However, I have no idea why they believe restricting the game to a specific operating system is a good idea. So many people still use Windows 7 that restricting to Windows 8 is just mental. I own Windows 8, but due to several problems my hardware has with it, I’ve had to stick with it’s previous incarnation.
As such, I’m apparently unable to play a computer game, purely because of arbitrary restrictions. This really pisses me off as a fan of the franchise.

I am looking for a way to play this on my current set up, but so far it’s been fruitless. As such, everything I write from here on out is based on videos, reviews and discussion from other people rather than my own experiences. Take it with a grain of salt.

Clash of Empires, or Age of Clans?

Perhaps the biggest shock is that they have done away with the traditional gameplay of Real Time Strategy games to go with the Tower Defense style of game familiar to those who have played Clash of Clans or the ill-fated mobile version of Dungeon Keeper. You have a static private map, in which you build a base full of resource-generating buildings, armies and defenses. Resources build up and you click (or tap) on that building to collect said resources.
To fight other players, you choose to fight, and get taken to a random player’s base. From there, you deploy troops you have trained and attempt to penetrate their defenses and turn everything to rubble. The opponent is not actually present, and cannot retaliate, having to hope that his defenses will be enough to hold you off.

72d28c78-4058-420f-a51c-eeec4be5e928Pictured: Originality

It becomes a purely single player experience. Compared to all other Age of Empires and how they handle PVP, it’s different and arguably worse. In previous games, you would be on the same map as your enemy (Games were matches, rather than persistent online worlds). It would be a race of efficiency to build your base, gather resources and build your army. When you felt ready, you would send your army to fight your enemy and try to stop them. The winner was the person who destroyed the other, and it could be a lot of fun, especially if you were playing with multiple people. Alliances would be formed, along with a sharing of resources to help each other out as you attempt to band together to defeat the other players.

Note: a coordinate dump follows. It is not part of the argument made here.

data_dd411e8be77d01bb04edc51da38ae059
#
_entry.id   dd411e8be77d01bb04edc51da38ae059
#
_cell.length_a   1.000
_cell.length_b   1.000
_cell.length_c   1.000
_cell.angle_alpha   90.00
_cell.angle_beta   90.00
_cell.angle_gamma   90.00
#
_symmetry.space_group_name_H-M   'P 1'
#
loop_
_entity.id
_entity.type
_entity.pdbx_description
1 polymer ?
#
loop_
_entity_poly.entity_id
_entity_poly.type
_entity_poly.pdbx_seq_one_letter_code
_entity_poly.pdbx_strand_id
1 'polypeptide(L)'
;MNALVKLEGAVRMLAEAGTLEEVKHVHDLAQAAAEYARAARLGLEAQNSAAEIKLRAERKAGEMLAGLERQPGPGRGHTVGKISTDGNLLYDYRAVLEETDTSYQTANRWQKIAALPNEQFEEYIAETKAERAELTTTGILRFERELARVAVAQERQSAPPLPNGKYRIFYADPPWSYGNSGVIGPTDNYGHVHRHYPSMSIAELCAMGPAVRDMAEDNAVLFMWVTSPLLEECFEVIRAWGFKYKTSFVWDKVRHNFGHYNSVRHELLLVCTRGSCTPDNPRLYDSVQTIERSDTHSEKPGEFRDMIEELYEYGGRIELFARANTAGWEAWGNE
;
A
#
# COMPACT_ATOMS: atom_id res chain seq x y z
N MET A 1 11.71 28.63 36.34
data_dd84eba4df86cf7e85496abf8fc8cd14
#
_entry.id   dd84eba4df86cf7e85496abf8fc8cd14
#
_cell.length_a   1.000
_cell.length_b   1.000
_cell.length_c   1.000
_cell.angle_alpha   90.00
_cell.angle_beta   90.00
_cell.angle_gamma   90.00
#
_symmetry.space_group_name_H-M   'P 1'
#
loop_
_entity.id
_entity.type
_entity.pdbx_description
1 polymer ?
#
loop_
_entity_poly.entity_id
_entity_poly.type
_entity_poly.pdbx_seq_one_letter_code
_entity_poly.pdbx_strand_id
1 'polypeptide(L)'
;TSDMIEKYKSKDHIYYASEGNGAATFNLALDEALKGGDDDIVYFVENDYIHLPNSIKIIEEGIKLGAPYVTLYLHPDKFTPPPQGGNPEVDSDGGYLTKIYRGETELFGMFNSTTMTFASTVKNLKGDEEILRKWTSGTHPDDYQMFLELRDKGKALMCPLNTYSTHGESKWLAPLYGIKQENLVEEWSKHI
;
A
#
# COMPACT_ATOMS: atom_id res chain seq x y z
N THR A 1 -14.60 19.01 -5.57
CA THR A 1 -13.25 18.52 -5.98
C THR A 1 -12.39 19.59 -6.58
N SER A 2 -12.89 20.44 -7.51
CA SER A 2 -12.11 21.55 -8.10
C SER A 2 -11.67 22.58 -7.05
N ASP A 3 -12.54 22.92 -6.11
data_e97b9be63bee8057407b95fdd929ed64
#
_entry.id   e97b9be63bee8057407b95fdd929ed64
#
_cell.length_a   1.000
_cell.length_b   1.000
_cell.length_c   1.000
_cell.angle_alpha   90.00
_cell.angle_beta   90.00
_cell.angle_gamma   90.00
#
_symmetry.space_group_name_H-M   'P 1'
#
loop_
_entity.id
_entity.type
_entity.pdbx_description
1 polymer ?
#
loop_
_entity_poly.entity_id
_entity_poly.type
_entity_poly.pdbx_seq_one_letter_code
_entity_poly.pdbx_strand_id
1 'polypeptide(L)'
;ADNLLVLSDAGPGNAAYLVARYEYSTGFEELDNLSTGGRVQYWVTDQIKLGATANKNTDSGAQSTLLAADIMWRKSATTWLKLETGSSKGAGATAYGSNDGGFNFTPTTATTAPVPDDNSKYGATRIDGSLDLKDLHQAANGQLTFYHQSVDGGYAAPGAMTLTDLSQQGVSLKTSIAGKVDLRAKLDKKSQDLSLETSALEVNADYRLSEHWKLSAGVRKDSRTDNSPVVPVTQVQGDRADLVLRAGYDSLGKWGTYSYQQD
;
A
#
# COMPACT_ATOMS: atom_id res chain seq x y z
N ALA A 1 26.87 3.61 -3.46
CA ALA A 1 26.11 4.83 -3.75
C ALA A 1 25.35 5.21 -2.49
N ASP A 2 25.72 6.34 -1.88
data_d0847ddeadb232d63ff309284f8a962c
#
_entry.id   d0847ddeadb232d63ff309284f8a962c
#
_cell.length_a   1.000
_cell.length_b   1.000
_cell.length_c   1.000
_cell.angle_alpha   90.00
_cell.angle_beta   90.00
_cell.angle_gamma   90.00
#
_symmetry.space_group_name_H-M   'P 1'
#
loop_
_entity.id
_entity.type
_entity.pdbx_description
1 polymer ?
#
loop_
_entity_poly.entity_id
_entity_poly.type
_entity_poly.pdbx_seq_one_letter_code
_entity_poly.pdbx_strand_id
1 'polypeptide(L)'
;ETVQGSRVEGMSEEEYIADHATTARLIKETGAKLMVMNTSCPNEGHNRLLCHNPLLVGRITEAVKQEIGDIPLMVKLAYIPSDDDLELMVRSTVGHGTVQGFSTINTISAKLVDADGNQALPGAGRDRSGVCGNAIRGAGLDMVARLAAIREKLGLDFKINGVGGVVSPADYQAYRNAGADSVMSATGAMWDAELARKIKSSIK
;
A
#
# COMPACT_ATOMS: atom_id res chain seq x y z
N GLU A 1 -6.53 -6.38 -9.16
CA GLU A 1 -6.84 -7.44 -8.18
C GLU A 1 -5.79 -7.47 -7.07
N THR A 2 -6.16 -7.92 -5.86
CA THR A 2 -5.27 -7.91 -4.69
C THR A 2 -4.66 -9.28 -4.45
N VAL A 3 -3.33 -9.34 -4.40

It was crazy good fun, and something that is lost with the static gameplay present in Castle Siege.

Isn’t there more?

Really the biggest gripe I have is that it’s an Age of Empires game in name only. If you ignore the brand, I’m sure it is a decent Clash of Clans clone. The graphics and art style look nice, and it is cross platform between Windows 8.1 and the phone version, so while you’re on the bus, you can log in, and collect resources for when you get home and jump on your computer. As a game, it definitely looks polished.
But as an Age of Empires game, it feels like a butchering of the series, especially since it seems like a mobile game with a PC port, rather than the other way around.

I will keep trying to see if I can get this working on my computer so I can form a proper opinion, but I’m going to guess no-one sees it worth cracking.


Game time.

I’ve run into a problem of which many people experience to a similar extent; I can’t work out what to play. For many people, this is a problem of having too many Steam games in your library and being overwhelmed. This is part of it for me, but not the main concern.
My issue is based on what some games do to encourage people to play. This is things like daily rewards, daily quests and expiring items. Here’s a list of games I play currently, that have rewards or events to claim daily, as well as games that have some other form of bait to get you to return:

  • Firefall
  • Infinity Wars
  • Loadout
  • Warframe
  • Final Fantasy XIV: Realm Reborn
  • F.E.A.R Online
  • Guild Wars 2
  • Marvel Heroes
  • Spelunky
  • Blacklight: Retribution